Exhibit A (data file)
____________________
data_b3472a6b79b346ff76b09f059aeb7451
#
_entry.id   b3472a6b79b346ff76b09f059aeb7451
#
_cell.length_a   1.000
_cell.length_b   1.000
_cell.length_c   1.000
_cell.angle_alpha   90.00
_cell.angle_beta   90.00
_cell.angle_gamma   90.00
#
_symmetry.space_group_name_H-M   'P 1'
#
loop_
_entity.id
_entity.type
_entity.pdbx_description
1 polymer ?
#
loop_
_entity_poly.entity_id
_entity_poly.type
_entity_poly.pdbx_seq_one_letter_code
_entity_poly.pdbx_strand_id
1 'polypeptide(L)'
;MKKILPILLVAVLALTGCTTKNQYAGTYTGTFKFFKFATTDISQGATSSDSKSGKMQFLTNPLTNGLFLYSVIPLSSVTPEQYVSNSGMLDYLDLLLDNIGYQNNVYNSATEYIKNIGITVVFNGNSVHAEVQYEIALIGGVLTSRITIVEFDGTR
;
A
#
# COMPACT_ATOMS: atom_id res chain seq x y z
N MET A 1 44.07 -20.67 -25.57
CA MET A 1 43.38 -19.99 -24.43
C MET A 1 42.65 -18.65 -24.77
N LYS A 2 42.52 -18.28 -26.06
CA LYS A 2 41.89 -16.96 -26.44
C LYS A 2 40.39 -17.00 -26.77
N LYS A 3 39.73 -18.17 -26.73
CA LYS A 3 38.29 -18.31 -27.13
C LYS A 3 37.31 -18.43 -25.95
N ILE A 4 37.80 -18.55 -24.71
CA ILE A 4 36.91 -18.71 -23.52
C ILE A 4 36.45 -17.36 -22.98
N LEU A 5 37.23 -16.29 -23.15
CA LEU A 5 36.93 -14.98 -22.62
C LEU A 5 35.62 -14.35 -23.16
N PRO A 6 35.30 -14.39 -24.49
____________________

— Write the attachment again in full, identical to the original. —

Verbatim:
data_b3472a6b79b346ff76b09f059aeb7451
#
_entry.id   b3472a6b79b346ff76b09f059aeb7451
#
_cell.length_a   1.000
_cell.length_b   1.000
_cell.length_c   1.000
_cell.angle_alpha   90.00
_cell.angle_beta   90.00
_cell.angle_gamma   90.00
#
_symmetry.space_group_name_H-M   'P 1'
#
loop_
_entity.id
_entity.type
_entity.pdbx_description
1 polymer ?
#
loop_
_entity_poly.entity_id
_entity_poly.type
_entity_poly.pdbx_seq_one_letter_code
_entity_poly.pdbx_strand_id
1 'polypeptide(L)'
;MKKILPILLVAVLALTGCTTKNQYAGTYTGTFKFFKFATTDISQGATSSDSKSGKMQFLTNPLTNGLFLYSVIPLSSVTPEQYVSNSGMLDYLDLLLDNIGYQNNVYNSATEYIKNIGITVVFNGNSVHAEVQYEIALIGGVLTSRITIVEFDGTR
;
A
#
# COMPACT_ATOMS: atom_id res chain seq x y z
N MET A 1 44.07 -20.67 -25.57
CA MET A 1 43.38 -19.99 -24.43
C MET A 1 42.65 -18.65 -24.77
N LYS A 2 42.52 -18.28 -26.06
CA LYS A 2 41.89 -16.96 -26.44
C LYS A 2 40.39 -17.00 -26.77
N LYS A 3 39.73 -18.17 -26.73
CA LYS A 3 38.29 -18.31 -27.13
C LYS A 3 37.31 -18.43 -25.95
N ILE A 4 37.80 -18.55 -24.71
CA ILE A 4 36.91 -18.71 -23.52
C ILE A 4 36.45 -17.36 -22.98
N LEU A 5 37.23 -16.29 -23.15
CA LEU A 5 36.93 -14.98 -22.62
C LEU A 5 35.62 -14.35 -23.16
N PRO A 6 35.30 -14.39 -24.49